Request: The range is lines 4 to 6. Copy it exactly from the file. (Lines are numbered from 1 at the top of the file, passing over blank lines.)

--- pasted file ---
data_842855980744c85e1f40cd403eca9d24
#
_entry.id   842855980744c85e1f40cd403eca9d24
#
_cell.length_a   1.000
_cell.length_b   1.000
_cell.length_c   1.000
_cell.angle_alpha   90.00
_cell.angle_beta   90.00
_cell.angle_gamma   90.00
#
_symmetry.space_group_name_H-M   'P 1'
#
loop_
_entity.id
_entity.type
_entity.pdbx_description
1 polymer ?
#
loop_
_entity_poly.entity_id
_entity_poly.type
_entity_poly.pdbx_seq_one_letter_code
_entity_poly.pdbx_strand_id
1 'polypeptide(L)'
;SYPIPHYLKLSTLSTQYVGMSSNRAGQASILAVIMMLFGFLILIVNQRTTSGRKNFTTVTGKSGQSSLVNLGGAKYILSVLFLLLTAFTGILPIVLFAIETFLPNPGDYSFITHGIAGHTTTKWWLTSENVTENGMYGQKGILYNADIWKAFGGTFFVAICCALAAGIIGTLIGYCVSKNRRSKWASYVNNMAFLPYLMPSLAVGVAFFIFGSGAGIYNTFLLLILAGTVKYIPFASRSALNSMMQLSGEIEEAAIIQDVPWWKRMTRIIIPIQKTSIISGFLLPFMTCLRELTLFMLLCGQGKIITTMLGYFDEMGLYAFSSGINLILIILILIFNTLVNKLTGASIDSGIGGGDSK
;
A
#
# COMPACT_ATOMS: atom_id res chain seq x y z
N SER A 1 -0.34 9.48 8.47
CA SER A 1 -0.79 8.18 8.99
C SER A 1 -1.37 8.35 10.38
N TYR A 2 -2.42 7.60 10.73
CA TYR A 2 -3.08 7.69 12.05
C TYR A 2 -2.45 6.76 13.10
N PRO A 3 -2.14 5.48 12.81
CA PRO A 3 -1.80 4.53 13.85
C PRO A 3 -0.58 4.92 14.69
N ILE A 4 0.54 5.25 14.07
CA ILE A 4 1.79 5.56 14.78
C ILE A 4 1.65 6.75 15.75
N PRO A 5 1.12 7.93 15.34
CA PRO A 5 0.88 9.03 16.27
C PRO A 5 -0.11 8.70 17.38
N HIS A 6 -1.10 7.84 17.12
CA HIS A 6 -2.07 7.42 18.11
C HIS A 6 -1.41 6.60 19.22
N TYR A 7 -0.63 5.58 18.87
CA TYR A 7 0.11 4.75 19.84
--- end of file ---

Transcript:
#
_cell.length_a   1.000
_cell.length_b   1.000